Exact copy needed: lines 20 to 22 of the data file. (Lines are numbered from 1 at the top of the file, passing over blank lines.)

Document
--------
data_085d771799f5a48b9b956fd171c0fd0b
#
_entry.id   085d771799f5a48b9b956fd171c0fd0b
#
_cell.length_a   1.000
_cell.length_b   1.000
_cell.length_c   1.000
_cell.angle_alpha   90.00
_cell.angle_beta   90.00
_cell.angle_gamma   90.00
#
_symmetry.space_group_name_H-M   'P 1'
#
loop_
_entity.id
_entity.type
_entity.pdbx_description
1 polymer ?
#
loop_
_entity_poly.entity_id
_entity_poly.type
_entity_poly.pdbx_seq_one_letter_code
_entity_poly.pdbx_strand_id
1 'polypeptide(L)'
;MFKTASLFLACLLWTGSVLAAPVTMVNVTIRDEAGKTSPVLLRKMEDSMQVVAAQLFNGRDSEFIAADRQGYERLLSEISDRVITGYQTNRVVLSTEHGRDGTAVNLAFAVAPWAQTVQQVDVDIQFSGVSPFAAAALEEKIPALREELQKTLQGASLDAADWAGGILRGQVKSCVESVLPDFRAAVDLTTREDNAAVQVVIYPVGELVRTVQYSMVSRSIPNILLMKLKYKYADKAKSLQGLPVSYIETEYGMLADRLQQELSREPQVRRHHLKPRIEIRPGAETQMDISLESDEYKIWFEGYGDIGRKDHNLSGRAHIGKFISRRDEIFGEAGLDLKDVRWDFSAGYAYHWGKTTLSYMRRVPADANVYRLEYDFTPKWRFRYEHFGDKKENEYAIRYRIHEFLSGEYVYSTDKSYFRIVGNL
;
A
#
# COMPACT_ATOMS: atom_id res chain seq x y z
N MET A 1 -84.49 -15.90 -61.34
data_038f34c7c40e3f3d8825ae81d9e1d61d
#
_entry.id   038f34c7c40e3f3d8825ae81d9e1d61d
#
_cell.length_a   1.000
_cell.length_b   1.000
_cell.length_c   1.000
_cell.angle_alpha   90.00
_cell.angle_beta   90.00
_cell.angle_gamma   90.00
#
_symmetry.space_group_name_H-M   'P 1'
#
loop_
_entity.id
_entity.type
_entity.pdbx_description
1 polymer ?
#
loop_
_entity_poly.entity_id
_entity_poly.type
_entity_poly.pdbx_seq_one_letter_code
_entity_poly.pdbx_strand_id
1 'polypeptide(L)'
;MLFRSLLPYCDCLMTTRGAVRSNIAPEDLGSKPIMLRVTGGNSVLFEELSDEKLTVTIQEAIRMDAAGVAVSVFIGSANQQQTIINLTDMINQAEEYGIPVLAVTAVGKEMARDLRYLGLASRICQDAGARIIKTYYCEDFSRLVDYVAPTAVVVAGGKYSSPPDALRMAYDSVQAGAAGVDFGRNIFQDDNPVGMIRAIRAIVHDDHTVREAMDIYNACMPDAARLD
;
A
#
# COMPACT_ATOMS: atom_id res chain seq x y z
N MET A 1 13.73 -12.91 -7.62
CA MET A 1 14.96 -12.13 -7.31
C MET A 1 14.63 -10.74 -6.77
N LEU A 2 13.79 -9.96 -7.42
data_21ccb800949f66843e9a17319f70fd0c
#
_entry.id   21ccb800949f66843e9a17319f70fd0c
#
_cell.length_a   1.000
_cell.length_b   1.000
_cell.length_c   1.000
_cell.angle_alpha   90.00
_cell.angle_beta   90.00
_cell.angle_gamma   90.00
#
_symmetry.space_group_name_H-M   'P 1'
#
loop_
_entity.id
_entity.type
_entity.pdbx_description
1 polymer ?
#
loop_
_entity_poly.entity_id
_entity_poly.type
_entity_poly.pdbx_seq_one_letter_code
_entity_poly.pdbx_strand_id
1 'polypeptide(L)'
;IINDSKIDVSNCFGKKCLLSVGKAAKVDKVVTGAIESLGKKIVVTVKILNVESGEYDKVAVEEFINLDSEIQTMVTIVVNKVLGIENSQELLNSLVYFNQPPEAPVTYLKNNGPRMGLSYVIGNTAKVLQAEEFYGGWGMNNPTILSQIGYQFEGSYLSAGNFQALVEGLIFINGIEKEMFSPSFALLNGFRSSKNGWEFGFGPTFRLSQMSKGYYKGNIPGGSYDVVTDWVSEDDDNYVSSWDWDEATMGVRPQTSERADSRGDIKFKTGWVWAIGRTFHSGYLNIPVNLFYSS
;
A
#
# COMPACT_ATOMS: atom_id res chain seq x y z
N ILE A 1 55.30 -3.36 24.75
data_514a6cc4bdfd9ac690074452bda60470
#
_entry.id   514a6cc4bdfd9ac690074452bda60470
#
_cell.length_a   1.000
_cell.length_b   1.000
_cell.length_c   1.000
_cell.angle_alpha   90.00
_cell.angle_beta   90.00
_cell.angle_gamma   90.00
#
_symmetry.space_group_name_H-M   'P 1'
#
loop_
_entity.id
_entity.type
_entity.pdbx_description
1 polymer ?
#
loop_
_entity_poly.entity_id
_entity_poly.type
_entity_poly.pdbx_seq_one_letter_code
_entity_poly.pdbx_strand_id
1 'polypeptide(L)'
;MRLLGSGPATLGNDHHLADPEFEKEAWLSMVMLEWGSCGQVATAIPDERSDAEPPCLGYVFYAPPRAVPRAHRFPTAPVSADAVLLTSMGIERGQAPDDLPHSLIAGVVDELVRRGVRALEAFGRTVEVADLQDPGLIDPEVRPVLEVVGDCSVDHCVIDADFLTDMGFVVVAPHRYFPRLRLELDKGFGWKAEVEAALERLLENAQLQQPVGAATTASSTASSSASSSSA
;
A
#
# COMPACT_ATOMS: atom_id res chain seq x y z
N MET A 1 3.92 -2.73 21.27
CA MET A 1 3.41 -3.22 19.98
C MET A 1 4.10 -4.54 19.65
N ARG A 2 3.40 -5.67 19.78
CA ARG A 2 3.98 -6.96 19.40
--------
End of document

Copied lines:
loop_
_entity_poly.entity_id
_entity_poly.type